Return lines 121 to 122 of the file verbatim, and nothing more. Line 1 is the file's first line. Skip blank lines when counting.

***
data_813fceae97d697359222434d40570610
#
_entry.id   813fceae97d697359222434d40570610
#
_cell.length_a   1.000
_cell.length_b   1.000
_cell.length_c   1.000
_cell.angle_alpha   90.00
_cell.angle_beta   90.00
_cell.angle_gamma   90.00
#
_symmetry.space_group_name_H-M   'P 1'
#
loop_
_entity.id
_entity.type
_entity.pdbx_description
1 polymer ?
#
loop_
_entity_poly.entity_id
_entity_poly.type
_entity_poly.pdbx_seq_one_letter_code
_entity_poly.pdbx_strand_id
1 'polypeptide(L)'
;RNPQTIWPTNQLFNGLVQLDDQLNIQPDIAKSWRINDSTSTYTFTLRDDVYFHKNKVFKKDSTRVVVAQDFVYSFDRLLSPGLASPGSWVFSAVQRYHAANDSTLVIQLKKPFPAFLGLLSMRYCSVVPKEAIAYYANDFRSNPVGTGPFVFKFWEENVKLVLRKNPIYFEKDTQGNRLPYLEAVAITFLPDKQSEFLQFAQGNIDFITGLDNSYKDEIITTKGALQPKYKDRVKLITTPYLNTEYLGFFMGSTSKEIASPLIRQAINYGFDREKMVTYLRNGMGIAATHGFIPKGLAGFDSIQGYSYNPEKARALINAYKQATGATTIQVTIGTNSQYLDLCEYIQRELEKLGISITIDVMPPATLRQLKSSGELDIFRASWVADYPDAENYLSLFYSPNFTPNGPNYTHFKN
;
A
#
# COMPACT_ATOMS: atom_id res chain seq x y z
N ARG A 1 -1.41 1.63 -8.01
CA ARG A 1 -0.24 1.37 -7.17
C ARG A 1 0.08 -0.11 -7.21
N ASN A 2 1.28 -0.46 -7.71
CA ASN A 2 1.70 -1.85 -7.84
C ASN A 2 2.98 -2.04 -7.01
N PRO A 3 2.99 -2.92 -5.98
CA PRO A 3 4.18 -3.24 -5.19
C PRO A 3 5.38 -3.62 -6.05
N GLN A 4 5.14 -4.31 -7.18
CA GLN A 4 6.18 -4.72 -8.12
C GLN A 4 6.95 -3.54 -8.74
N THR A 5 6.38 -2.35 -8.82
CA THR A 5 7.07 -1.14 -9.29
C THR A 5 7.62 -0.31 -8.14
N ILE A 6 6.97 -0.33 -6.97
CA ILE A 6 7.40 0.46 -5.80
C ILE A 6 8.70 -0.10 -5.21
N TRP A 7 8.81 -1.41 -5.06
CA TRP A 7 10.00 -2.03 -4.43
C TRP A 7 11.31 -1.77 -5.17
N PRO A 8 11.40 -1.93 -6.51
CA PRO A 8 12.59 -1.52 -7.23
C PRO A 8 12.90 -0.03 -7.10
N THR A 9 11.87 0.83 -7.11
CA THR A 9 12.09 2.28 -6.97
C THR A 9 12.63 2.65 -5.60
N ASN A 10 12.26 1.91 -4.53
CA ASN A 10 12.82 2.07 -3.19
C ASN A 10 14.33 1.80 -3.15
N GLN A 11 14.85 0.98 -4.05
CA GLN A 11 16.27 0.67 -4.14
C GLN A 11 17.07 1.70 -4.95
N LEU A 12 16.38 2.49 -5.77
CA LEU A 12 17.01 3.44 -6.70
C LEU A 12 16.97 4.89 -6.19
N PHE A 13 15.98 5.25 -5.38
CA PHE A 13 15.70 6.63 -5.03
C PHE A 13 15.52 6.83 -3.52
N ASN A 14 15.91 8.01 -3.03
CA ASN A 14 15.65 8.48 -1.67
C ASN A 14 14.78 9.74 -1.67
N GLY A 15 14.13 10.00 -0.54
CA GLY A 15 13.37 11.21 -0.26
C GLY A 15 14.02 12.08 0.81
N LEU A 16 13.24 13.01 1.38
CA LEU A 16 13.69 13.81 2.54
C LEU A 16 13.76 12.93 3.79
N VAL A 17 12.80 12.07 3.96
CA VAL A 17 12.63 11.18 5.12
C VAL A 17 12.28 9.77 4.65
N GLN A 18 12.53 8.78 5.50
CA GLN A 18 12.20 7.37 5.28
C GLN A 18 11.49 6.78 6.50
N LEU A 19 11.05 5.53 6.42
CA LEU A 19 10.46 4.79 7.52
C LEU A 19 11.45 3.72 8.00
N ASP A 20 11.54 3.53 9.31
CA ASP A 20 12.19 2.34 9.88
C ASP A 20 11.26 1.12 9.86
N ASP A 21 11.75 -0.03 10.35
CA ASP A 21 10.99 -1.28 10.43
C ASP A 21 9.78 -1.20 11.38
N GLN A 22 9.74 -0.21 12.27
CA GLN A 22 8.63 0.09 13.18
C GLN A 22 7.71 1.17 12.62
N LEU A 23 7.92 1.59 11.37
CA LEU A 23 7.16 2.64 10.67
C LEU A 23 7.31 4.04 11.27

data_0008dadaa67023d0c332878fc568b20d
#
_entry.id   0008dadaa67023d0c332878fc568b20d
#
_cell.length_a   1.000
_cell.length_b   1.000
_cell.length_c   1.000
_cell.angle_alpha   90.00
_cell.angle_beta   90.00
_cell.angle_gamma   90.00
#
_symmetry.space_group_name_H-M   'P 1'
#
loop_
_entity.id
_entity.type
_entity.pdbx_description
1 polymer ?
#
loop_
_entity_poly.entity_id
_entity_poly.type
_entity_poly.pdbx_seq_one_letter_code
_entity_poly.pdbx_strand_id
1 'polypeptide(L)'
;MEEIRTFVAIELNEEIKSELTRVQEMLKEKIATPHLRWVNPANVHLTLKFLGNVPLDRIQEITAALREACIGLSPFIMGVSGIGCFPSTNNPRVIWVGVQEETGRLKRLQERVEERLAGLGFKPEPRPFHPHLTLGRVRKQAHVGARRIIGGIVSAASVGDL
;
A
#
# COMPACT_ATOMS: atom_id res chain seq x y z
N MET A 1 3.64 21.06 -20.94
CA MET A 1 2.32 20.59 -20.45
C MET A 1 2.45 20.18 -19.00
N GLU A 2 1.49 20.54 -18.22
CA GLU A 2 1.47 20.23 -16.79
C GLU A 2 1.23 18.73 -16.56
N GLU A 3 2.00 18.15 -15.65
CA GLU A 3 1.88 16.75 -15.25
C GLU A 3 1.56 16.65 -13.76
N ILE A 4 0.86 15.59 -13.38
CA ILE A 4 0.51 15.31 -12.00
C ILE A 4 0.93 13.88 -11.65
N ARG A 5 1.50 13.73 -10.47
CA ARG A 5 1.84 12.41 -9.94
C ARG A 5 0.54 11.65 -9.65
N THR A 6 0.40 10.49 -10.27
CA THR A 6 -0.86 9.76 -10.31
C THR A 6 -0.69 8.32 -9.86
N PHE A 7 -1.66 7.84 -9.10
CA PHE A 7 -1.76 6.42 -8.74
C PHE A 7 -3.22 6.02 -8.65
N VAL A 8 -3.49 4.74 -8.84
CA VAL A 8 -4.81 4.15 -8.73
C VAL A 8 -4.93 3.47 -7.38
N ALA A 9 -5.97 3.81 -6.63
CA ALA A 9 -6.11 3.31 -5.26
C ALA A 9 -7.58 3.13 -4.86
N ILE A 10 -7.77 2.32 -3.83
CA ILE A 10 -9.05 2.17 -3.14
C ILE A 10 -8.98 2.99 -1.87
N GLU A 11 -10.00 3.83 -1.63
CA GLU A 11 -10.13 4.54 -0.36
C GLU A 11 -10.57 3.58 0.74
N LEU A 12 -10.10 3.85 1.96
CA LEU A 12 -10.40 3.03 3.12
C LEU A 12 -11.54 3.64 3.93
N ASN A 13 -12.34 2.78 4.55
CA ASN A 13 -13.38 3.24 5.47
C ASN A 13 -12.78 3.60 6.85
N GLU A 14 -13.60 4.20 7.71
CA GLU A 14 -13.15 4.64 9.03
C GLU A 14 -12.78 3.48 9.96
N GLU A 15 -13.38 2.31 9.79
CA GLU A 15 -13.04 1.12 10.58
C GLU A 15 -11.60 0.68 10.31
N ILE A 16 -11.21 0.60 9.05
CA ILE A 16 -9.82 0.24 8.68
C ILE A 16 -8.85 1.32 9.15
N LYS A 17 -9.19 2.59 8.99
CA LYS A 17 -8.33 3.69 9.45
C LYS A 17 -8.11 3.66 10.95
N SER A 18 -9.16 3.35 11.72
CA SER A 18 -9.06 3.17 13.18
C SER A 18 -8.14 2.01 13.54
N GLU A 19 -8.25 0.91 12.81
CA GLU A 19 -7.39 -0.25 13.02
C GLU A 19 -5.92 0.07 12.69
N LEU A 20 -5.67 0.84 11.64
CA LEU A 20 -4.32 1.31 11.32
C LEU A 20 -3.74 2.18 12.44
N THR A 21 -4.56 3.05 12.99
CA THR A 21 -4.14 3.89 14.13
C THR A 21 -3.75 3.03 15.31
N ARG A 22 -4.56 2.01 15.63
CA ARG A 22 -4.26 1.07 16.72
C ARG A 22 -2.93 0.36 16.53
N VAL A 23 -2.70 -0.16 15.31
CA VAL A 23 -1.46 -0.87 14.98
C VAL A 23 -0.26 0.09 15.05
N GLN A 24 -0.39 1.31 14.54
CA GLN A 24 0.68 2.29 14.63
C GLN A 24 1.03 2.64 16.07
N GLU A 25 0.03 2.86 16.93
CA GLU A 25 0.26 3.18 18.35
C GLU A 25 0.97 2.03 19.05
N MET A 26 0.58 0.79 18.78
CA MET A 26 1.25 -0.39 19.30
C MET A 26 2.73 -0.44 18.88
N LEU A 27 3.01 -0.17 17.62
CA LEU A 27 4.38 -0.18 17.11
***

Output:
_entity_poly.type
_entity_poly.pdbx_seq_one_letter_code